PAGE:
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The intense summer heat that sparks wildfires in the forests may be the mysterious cause of a strange, rare phenomenon: zombie fires. These “undead” flames smolder deep underground in the carbon-rich peat soil, and then coalesce months later.
In a new study published in the journal Nature, an international team of researchers has revealed how they used complex computer algorithms to detect zombie fires rising from their peat-filled graves. in satellite images.
The zombie fires, also known as overwinter fires or trapped fires, are different from the fires that have ravaged California and Australia in recent years.
Deep in the carbon-rich soil and insulated by thick snow, zombie fires can smolder for months, long after firefighters have extinguished the flames on the surface. As the snow melts and the soil begins to dry, flames can flare back up to the surface and cause larger blazes. This poses a problem not only for people and property, but also for the climate.
Rebecca Scholten, an Earth system scientist at Vrije Universiteit Amsterdam in the Netherlands and one of the study’s authors, told Pop Mech, the top three meters of land in the Canadian boreal forests are covered. is estimated to contain twice the amount of carbon in the Earth’s atmosphere. Scientists have long considered boreal forests to be a carbon sink, meaning they absorb carbon dioxide from the atmosphere and thus mitigate some of the most devastating effects of climate change.
But in recent years, the scale has increased.
In terms of area burned and carbon dioxide emissions, 2020 is the Arctic’s worst fire year since scientists began keeping records in 2003. According to the Gas Monitoring Service In the Copernicus atmosphere, the Arctic fires that burned between January and August 2020 released a staggering 244 million tons of carbon into the atmosphere. Zombie fires burning through peat soil are particularly harmful and can release up to 100 times as much carbon into the air as a typical forest fire.
Jessica McCarty, geographer and satellite data: “These fires consume carbon in ancient soils, potentially thawing nearby permafrost and reducing boreal forests’ ability to become global carbon sinks., experts at the University of Miami, told Pop Mech.
How to deal with these fires?
Of course, the first step in fighting zombie fires is finding them. So Scholten and her colleagues created an algorithm to help detect fires in satellite imagery and identify patterns that could help fire crews better focus their resources.
First, the scientists trained the algorithm using field and remote sensing data collected between 2005 and 2017 from more than 50 fires in the deep forests of Alaska and the Northwest Territories of Canada. . As zombie fires slowly crept beneath the soil, the scientists taught the algorithm to focus on fires that flared around the edges of the previous year’s burn.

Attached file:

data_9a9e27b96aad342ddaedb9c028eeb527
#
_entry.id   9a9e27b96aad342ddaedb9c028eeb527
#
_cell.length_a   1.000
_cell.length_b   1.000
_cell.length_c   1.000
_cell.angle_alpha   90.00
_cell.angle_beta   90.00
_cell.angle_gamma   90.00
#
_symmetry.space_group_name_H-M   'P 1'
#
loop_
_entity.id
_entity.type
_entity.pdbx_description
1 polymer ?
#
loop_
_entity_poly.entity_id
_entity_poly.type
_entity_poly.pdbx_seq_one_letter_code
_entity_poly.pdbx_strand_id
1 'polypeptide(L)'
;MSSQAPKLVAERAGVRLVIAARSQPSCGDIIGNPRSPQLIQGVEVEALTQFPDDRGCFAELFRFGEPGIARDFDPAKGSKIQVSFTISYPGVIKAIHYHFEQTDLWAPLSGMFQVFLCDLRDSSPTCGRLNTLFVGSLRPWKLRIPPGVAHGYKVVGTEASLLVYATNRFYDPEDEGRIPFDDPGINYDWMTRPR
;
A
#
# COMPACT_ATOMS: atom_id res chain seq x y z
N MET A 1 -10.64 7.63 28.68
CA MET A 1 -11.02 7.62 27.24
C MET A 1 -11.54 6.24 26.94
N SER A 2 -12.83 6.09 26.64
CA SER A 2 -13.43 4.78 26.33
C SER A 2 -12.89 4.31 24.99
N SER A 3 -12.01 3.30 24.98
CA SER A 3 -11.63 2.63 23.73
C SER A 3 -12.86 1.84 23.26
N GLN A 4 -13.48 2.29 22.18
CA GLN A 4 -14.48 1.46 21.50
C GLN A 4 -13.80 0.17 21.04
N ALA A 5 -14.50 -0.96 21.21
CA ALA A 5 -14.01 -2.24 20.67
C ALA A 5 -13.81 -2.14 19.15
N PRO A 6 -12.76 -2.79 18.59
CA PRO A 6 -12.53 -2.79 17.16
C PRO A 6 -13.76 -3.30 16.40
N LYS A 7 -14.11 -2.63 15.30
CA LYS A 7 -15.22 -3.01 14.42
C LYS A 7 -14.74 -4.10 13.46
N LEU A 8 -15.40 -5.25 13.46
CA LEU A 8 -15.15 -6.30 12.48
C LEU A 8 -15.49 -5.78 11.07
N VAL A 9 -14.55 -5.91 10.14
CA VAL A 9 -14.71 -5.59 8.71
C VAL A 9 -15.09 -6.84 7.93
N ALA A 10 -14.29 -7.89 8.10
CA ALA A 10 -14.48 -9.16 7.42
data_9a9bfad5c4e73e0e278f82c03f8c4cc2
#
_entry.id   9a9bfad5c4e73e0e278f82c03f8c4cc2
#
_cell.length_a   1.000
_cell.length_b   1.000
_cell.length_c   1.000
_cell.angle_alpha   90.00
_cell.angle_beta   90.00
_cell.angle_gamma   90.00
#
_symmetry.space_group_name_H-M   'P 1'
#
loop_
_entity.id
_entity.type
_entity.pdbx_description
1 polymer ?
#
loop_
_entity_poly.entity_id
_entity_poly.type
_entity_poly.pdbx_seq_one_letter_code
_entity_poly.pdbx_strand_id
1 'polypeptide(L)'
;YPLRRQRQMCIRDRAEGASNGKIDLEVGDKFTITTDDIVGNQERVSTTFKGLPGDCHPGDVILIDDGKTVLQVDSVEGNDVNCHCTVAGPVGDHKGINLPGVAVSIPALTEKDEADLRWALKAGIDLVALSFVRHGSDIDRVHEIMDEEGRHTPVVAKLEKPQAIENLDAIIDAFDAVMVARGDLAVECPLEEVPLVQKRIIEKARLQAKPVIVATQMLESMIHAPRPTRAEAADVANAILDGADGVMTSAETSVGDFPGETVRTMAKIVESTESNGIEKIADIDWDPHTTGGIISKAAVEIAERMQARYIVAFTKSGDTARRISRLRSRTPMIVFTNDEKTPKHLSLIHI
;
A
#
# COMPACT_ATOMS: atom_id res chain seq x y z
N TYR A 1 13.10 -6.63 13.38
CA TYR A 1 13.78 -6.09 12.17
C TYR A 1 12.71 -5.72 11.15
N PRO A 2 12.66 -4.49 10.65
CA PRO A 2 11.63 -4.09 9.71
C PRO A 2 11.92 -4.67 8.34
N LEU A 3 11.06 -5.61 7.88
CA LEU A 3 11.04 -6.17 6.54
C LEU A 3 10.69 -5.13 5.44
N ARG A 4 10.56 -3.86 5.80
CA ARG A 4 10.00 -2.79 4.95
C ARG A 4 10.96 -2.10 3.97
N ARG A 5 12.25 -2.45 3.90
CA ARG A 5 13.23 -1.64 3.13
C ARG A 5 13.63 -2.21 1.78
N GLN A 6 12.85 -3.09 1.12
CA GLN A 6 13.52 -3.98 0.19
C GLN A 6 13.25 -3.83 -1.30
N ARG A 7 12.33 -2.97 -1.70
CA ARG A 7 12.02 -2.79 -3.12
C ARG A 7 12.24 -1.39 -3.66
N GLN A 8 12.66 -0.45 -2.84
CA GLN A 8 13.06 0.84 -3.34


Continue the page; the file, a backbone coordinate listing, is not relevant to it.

The scientists also ruled out fires that are too close to population centers because they could be caused by humans inadvertently, plus fires that broke out after June, when lightning strikes in the area (a source of ignition) main) increases.
Using an algorithm, the team discovered 20 previously unreported zombie fires between 2002 and 2018. During the study period, these fires were very rare, accounting for only 0.8 percent of the total. number of areas burned during that time. But over the years, the burned area increases. For example, in 2008, a zombie fire that burned nearly 34,000 acres across Alaska accounted for about 38% of the total burned area that year.
After analyzing the results, Scholten and her colleagues found several factors that could set the stage for these fires to persist through the Arctic’s notoriously harsh winters.
Scientists have found that the majority of zombie fires occur in the spring after years with warmer summers, marked by severe wildfires. The zombie fires appeared in the spring after the six hottest years of the study period. In Alaska, the spring after 2009 and 2015 – years of high fire incidence – saw a number of zombie fires arise. No zombie fires broke out in the spring after the seven coolest summers.
The size and intensity of the fires that broke out the previous summer also played a role in the outbreaks the following spring. Study co-author Sander Veraverbeke, also an Earth system scientist at Vrije Universiteit Amsterdam, told Popular Mechanics: “As these fires become more intense, they will burn deeper into the layer [đất] Organic. If fires can take root deeper in the soil, they have a better chance of surviving the winter.
Scholten says: “The northern forest regions are also the regions where climate change is happening the fastest. We see temperatures warming twice as fast as the global average there.”
While zombie fires are still a relatively rare phenomenon, these numbers are likely to increase as temperatures soar and fires become more intense.
Ultimately, this research could help fire managers better allocate resources in deep forests and prevent small outbreaks from spiraling out of control. Because scientists find many of these fires start around the previous year’s burn, for example, firefighters can focus their surveillance efforts on that area in the year following the major fire.
Knowing more about this is helpful for everyone, even if it seems a bit intimidating.
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